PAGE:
I wanted to throw this book in a lake (unfortunately, it’s a library book). At times it was funny, sure, and it was kind of interesting. But I couldn’t get over its shortcomings and so I didn’t finish it (maybe you think that makes me unqualified to form an opinion of it, but I don’t). First off, a real gripe I have with this these pop science (I use science loosely here, because I couldn’t think of another way to describe the genre) books is that they never seem to have a bibliography, or always cite their sources. I mean, the author is no researcher, but still he quotes a whole lot of other works, which it would be nice if he had collected them at the back (and not, dare I say, too hard). In addition, he showed moments of extreme cultural insensitivity. Clearly, the question “are you happy” is not always an appropriate one to ask. Take when he was in Qatar. He even knew it was an inappropriate question, but asked it anyway.
Weiner is also ridiculously ethnocentric. When he talks about culture, he is referring to the American definition of ‘high culture’, not the definition that you should be using when doing cross-cultural research. The claim that Qatar has no culture is absurd! There is no place without a culture. Sure, it might not have its own arts, literature, music, etc., but those things are not equivalent to culture. He criticizes, ridicules even, parts of some of the cultures he visits. For instance, he sees the Bhutanese use of phalluses as an apotropaic symbol (they ward off evil spirits) and makes fun of it. This would be uncalled for and really offensive even if it was a uniquely Bhutanese custom. But no, he doesn’t seem to realize that the use of the phallus to ward off evil is fairly common, and dates back at least as far as the ancient Romans.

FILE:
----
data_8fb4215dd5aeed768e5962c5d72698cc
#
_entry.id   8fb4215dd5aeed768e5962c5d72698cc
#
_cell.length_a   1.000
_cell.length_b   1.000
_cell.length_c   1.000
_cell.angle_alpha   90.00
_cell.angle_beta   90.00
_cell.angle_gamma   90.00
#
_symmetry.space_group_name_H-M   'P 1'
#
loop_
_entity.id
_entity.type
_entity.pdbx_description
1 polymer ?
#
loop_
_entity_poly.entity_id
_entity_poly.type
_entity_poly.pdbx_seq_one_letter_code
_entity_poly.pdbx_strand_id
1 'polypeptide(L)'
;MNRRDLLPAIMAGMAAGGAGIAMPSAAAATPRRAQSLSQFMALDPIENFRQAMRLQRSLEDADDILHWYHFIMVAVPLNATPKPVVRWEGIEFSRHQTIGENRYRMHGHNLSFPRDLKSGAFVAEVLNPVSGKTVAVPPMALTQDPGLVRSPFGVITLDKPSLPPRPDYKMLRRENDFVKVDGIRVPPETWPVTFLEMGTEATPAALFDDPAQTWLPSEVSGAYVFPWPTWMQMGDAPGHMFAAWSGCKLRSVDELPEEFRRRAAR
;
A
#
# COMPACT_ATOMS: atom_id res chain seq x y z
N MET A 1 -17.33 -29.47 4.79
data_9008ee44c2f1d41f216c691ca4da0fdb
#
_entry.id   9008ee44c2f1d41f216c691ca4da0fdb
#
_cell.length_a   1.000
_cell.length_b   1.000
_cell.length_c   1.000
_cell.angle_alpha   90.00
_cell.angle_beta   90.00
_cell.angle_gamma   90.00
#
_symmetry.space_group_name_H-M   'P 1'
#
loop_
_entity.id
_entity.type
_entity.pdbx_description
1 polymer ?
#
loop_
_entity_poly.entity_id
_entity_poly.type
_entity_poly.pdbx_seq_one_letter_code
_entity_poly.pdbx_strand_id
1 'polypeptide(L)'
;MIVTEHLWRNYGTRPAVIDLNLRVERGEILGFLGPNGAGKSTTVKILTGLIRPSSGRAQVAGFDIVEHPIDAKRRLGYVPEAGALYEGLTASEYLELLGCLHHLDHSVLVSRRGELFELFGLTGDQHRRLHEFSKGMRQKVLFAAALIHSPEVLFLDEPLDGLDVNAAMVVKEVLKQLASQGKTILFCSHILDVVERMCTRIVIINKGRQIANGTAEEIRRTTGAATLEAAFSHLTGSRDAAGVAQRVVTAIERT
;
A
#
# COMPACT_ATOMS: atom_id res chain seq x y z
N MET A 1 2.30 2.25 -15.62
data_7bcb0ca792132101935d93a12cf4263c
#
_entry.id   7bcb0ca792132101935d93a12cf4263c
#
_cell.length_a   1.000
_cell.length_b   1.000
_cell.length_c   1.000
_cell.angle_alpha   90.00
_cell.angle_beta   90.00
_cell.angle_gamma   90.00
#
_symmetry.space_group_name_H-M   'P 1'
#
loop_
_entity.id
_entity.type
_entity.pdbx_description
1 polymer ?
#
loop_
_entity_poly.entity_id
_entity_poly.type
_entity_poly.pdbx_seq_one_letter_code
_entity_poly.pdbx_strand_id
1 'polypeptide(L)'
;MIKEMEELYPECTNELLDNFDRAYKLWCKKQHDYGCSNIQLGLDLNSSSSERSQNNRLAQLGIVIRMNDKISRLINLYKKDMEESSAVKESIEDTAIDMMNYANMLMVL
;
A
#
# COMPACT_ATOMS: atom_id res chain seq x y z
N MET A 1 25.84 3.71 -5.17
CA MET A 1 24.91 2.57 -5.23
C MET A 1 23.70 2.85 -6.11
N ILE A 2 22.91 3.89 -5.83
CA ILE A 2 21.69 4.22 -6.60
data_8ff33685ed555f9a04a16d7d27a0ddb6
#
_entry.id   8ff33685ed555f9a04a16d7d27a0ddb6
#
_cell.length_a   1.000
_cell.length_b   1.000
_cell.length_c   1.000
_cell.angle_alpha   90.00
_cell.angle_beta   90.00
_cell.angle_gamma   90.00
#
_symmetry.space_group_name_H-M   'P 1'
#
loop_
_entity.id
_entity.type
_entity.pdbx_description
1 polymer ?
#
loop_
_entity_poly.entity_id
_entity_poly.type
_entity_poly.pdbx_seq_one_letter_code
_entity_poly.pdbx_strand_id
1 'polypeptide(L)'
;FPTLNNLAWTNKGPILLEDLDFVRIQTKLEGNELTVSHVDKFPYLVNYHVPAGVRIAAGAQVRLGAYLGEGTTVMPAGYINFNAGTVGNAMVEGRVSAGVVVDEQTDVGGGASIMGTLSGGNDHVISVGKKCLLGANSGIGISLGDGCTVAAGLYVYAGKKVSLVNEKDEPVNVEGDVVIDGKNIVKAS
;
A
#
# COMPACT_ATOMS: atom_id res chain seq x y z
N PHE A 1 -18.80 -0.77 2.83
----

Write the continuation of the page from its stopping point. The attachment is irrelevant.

Finally, Weiner expects to know all there is to know about a culture’s view of happiness by going for a week or two and talking to a few people. This is completely outrageous and presumptious. You can’t come to such broad conclusions after a week as a tourist. Basically, thanks to my being an anthropology major, I could not take anymore of this. So, I urge you to be suspicious while reading this book. If you can enjoy it, by all means, do. But don’t believe that it’s necessarily very true.
I, for my part, am going back to fiction.